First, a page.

FIG. 1 shows a plan view of a nonwoven fabric made with the process of this invention.
FIG. 2 is a flow chart outlining the steps of the process of this invention.
FIG. 3 is a partial plane view of a screen having finger-like striping bars disposed on and thereover.
Referring to FIG. 1 of the drawings, there is shown an unlayered nonwoven fabric 10 having alternating high fiber density stripes 11 and low fiber density stripes 12. As can be seen in the drawing, the majority of the fibers in the high fiber density stripes 11 are oriented in a direction that substantially follows the direction of a moving fourdrinier screen upon which such a fabric is made (machine direction), that is to say, that those fibers are aligned substantially parallel to the length of the fabric. However, the majority of the fibers in the low fiber density stripes 12 are oriented in a direction that is substantially across the width of the fabric 10 (cross direction orientation), that is to say, these fibers are aligned substantially normal to the fibers in the high fiber density stripes 11 and in bridging relationship with those stripes. These alternating striped portions of varying orientation are formed simultaneously as described below.
A nonwoven fabric such as shown in FIG. 1 can be made by papermaking techniques wherein a stock of blended fibers comprising long fibers and short fibers are prepared and held in a chest at a particular consistency, while being agitated to prevent settling and separation of the solids. The stock can then flow to an inlet distribution system where the flow spreads to the full machine width, discharging the stock into the headbox, where the flow becomes stabilized. At this point, the stabilized stock flow can then pass onto a moving fourdrinier wire screen.
The fourdrinier screen 20, as shown in FIG. 3, has fluid-impervious resist areas placed thereon in various configurations, for example, continuous and parallel stripes 22. Thus, as the stock flow passes onto the fourdrinier screen 20, a majority of both the long and short fibers are drawn to the areas thereon outside the fluid-impervious resist areas, or in the case of the example, in between the fluid-impervious stripes such as at 21. This, of course, would be especially true of the short fibers since they would not be subject to forces of more than one of the areas outside of the fluid-impervious areas and would not attempt to bridge a fluid-impervious area. Rather, because of the movement of the fourdrinier screen, they will be increasingly drawn to the pervious portion of the screen and will be oriented in the direction of the fluid-impervious stripes, or parallel to the machine direction of the formed web.
Simultaneously, a minority of the fibers, especially the long fibers, will be subject to the forces of at least two fluid-pervious areas, thereby causing some of the long fibers to bridge across a fluid-impervious area. Thus, such fibers will be oriented in a direction substantially normal to the axis of the fluid-impervious resist areas.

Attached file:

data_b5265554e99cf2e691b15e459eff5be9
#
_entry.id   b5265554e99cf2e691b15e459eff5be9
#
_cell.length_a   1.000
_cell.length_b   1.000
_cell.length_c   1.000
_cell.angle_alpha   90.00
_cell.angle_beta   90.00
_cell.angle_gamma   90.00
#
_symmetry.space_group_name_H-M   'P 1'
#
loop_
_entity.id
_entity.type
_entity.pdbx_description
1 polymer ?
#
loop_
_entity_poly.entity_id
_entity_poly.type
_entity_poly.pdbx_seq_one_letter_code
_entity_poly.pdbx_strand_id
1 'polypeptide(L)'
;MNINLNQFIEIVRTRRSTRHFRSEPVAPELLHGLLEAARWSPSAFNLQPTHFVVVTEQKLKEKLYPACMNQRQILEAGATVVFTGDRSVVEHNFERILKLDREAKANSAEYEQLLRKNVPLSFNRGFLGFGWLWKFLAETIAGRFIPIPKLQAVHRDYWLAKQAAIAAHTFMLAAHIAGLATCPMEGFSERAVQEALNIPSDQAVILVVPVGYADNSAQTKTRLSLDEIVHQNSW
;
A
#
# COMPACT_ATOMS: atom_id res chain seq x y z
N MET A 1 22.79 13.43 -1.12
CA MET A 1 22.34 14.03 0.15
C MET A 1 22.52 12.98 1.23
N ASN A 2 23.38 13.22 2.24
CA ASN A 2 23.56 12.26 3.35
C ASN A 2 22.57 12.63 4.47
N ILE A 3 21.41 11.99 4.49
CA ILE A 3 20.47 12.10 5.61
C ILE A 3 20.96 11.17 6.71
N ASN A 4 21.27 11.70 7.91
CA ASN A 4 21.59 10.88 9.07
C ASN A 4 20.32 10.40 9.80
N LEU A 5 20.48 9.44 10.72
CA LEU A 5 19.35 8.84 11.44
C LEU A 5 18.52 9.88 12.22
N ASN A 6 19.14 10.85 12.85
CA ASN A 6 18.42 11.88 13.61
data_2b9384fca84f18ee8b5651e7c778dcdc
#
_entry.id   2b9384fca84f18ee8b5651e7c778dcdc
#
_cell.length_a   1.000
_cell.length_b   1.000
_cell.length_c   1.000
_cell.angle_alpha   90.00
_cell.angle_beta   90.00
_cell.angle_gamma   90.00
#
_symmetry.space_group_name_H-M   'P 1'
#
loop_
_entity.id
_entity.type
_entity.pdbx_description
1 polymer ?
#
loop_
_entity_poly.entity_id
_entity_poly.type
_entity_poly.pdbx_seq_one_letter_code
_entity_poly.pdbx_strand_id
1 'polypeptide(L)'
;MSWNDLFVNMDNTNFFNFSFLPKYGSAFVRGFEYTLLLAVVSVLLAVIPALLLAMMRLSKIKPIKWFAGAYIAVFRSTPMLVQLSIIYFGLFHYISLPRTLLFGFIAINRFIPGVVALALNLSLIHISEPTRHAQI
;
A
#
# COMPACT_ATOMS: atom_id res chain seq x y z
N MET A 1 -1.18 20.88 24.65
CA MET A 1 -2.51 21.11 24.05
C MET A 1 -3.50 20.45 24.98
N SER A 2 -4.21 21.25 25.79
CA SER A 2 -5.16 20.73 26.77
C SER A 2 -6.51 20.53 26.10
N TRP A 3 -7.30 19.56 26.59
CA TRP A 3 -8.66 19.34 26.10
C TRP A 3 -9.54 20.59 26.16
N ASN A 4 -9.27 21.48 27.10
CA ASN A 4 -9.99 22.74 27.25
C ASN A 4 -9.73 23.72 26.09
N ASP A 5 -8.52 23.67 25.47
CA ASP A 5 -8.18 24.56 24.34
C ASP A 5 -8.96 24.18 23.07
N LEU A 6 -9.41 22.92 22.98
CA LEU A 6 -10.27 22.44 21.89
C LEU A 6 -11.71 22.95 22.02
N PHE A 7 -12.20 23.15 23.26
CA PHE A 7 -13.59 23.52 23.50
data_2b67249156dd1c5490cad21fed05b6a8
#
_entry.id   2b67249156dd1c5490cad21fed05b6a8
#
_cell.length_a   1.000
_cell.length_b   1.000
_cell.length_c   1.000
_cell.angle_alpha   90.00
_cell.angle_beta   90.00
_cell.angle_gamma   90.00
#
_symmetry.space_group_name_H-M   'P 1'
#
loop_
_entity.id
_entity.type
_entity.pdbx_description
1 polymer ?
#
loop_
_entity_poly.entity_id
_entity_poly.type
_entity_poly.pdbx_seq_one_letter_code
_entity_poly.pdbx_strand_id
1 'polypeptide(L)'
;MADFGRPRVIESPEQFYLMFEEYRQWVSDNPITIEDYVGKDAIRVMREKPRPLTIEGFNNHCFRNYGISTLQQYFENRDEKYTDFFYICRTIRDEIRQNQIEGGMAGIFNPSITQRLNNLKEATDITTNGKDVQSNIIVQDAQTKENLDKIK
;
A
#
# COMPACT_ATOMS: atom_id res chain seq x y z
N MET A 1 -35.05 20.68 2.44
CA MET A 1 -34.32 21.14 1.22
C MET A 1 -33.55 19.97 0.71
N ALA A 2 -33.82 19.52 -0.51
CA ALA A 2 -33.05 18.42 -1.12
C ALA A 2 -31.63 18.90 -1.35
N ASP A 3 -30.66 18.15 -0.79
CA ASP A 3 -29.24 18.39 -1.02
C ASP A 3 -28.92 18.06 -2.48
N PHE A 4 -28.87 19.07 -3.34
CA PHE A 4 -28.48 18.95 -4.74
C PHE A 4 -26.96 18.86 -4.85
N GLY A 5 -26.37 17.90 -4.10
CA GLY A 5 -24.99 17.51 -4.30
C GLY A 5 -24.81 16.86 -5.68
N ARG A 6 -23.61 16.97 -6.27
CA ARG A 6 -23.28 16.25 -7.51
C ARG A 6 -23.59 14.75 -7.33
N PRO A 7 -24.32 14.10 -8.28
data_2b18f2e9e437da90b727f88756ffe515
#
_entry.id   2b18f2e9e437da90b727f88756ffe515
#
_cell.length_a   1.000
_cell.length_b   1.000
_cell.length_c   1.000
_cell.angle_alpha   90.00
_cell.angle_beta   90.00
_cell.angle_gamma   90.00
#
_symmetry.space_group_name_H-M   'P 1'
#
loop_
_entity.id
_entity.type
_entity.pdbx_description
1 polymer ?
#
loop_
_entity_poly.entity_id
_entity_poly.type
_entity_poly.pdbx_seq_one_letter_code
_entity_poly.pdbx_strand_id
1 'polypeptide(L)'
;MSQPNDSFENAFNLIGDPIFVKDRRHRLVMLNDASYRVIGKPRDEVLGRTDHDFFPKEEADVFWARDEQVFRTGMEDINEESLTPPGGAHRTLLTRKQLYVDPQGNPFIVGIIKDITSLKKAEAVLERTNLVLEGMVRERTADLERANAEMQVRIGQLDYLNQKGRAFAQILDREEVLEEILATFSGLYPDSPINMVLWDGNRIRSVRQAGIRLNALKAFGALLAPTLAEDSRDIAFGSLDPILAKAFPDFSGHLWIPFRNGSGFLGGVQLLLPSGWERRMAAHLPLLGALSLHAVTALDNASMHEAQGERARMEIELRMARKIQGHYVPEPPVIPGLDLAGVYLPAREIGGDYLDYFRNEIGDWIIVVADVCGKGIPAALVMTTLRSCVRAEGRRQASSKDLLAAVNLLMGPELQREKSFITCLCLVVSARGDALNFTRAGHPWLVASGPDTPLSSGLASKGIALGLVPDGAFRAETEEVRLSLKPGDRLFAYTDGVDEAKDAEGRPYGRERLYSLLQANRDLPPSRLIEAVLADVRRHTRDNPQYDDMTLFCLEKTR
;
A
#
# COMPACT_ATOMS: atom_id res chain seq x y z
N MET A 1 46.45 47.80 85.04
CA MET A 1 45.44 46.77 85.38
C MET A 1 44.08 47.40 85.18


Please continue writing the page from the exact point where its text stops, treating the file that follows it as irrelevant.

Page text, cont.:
If the striping bars or fluid-impervious resist areas are disposed fairly close together so that the distance between the bars is less than a fiber length, and preferably less than one-half the length of a long fiber, the fibers that do not bridge the striping bars will be carried into a high fiber density stripe or the pervious area that lies between the striping bars. As described earlier herein, a high fiber density stripe formed by a majority of the fibers is therfore induced to have a primary orientation along the axis of the striping bar.
The long fibers are, for the purposes of this invention, at least one-half inch in length or more. The short fibers used herein may be paper fibers, cotton linters, short thermoplastic fibers, or the like, or combinations thereof, so long as the fibers are less than one-half inch in length. If short thermoplastic binder fibers are used, either alone or with other short fibers, then they too will be drawn into the high fiber density stripes and, when activated, will bond the long bridging fibers at their ends where they are incorporated into the stripes, but will leave the bridging fiber itself substantially free of binder between the high fiber density stripes, thus enhancing drape and softness in those areas, and in the total fabric.
For the purposes of this invention, these high fiber density areas comprising long and short fibers are referred to as twistless ribbon strands herein, and should have at least one strand width in spacing between the strands, but not so much space that the long fibers are not able to bridge thereacross. While it is true that some short fibers will be found in the low fiber density areas mixed in with the long bridging fibers, a majority of the short fibers will be disposed within the twistless ribbon strands. Therefore, the low fiber density stripes will have a lower total fiber length per unit of area of short fibers therein than the twistless ribbon strands. Furthermore, most of the long bridging fibers will have at least a portion of their length in adjacent strands, connecting the twistless strands, thereby forming the nonwoven fabric.